Einstein's Brain 'Markedly
Different' From The Norm
By Joene Hendry

NEW YORK (Reuters Health) - The brain of Albert Einstein has clear differences from an average person's gray matter, according to a California researcher. But any possible link between these differences and his great intelligence is still unknown, she added.
To investigate whether the brain of a genius might show special features, Dr. Dahlia W. Zaidel of the University of California, Los Angeles, examined two slides made from the physicist's brain shortly after his death in 1955 at age 76. The slides contained samples of Einstein's hippocampus, a part of the brain responsible for memory and word associations.
Zaidel compared Einstein's brain with tissue from 10 individuals of ordinary intelligence who ranged in age from 22 to 84 at the time of death.
The neurons on the left side of the Nobel Prize winner's hippocampus were consistently larger than those on the right. Zaidel said these findings were ``markedly different'' from those seen in the brains of individuals with normal intelligence.
She presented her findings Monday at the Society for Neuroscience's annual meeting in San Diego, California.
While the neurons on the left side were smaller than those on the right in four of five regions of Einstein's hippocampus, the brains of ordinary people showed only minimal and inconsistent asymmetry, Zaidel found.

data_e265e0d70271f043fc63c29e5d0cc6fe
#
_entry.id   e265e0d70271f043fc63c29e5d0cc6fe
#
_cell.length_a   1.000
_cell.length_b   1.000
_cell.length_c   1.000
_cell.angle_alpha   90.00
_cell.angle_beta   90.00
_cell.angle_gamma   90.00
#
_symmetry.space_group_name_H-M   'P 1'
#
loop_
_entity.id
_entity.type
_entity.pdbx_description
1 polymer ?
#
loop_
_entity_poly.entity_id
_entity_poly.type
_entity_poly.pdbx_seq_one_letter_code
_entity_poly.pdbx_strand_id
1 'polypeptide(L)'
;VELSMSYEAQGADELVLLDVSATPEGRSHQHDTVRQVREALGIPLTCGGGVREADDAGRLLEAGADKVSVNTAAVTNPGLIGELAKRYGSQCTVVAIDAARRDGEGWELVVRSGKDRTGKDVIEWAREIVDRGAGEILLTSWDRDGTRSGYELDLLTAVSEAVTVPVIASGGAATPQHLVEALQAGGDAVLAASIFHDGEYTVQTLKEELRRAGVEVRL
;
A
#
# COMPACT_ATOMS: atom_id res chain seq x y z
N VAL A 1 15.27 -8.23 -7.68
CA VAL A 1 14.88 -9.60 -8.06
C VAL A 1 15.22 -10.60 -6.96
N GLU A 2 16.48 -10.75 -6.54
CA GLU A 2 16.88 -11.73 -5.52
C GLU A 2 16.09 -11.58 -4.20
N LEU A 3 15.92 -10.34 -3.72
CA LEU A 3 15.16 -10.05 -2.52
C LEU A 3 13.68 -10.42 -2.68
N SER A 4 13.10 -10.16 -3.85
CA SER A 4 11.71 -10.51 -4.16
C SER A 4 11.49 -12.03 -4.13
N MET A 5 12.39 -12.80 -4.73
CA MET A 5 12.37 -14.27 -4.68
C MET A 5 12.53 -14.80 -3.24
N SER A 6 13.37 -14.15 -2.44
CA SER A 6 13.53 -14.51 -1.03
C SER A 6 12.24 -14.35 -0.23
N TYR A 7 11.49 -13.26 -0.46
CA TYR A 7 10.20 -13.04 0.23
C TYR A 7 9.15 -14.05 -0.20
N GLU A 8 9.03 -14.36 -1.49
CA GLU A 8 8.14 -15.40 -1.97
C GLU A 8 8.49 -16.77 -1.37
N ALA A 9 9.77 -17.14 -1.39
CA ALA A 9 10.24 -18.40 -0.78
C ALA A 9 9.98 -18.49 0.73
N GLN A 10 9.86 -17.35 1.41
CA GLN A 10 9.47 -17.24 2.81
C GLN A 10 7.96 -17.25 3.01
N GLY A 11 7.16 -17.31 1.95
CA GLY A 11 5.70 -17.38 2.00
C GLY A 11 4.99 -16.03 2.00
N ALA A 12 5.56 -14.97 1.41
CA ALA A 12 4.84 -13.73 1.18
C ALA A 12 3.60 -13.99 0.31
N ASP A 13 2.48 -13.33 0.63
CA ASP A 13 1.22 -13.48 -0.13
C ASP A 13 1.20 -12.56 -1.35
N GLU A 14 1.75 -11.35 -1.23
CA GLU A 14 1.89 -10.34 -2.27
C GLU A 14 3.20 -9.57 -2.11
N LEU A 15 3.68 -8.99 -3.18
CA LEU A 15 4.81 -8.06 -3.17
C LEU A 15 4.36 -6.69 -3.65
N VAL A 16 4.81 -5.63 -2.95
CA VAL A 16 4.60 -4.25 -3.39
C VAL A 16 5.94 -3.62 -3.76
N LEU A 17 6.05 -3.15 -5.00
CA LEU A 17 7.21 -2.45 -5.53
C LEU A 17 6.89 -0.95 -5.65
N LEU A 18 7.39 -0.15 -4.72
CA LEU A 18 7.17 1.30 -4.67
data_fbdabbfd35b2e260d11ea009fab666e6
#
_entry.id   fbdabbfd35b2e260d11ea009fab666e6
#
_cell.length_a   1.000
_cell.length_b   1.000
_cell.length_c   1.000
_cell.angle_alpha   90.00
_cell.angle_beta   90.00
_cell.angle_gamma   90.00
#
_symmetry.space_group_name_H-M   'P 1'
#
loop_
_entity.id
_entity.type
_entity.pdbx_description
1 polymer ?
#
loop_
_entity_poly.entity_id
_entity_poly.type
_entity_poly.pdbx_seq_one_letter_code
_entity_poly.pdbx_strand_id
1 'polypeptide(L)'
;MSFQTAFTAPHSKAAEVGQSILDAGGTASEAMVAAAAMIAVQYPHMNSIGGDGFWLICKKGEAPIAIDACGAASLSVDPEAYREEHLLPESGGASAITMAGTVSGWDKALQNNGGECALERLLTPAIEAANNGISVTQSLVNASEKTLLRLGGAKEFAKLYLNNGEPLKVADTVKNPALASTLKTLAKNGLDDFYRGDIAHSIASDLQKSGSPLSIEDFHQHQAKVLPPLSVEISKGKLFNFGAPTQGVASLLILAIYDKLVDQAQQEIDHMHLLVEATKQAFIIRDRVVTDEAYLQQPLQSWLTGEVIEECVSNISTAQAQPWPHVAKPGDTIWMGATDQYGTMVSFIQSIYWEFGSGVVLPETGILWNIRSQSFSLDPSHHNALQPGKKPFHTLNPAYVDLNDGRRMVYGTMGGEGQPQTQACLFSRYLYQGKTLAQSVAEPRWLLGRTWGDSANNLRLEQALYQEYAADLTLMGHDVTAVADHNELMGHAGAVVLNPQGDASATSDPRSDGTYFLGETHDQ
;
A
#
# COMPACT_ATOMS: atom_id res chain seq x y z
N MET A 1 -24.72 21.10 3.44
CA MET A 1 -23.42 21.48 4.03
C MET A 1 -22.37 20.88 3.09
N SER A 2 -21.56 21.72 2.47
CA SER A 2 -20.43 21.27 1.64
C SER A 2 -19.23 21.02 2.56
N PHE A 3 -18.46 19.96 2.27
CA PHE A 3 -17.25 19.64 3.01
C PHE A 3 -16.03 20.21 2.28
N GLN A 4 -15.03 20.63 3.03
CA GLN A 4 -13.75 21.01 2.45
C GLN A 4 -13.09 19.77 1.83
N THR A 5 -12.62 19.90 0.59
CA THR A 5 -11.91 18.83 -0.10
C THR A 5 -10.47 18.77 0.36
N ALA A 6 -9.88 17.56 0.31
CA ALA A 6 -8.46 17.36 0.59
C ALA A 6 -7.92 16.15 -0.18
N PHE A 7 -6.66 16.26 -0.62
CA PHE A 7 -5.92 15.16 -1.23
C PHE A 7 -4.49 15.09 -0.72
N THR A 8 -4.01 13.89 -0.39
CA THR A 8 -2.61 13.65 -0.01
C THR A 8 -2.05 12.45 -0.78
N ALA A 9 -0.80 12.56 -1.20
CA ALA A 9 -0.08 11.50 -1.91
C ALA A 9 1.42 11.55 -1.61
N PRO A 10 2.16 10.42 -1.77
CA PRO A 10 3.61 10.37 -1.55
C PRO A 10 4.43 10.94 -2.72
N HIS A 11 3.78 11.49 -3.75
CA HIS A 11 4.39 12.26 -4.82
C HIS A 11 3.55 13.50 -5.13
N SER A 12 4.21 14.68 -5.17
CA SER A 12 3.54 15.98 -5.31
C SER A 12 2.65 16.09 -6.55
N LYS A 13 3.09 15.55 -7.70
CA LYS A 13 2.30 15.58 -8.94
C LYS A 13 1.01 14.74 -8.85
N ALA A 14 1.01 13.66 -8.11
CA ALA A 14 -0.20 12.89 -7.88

The larger neurons in the left hippocampus, she noted, imply that Einstein's left brain may have had stronger nerve cell connections between the hippocampus and another part of the brain called the neocortex than his right. The neocortex is ''where detailed, logical, analytical and innovative thinking takes place,'' Zaidel noted in a prepared statement.
But the origins of this asymmetry, or whether it occurred at birth, during development or as an abnormality, are unknown, she said.
``Also,'' Zaidel told Reuters Health, ``I don't yet know how this asymmetry is related to his genius.''
While normal brain tissue is available for study, Zaidel said, ``there is no brain bank for geniuses.'' She said she hopes to obtain brain tissue ``from very bright scientists and particularly physicists,'' which could make it possible to place Einstein's brain on a continuum of genius.


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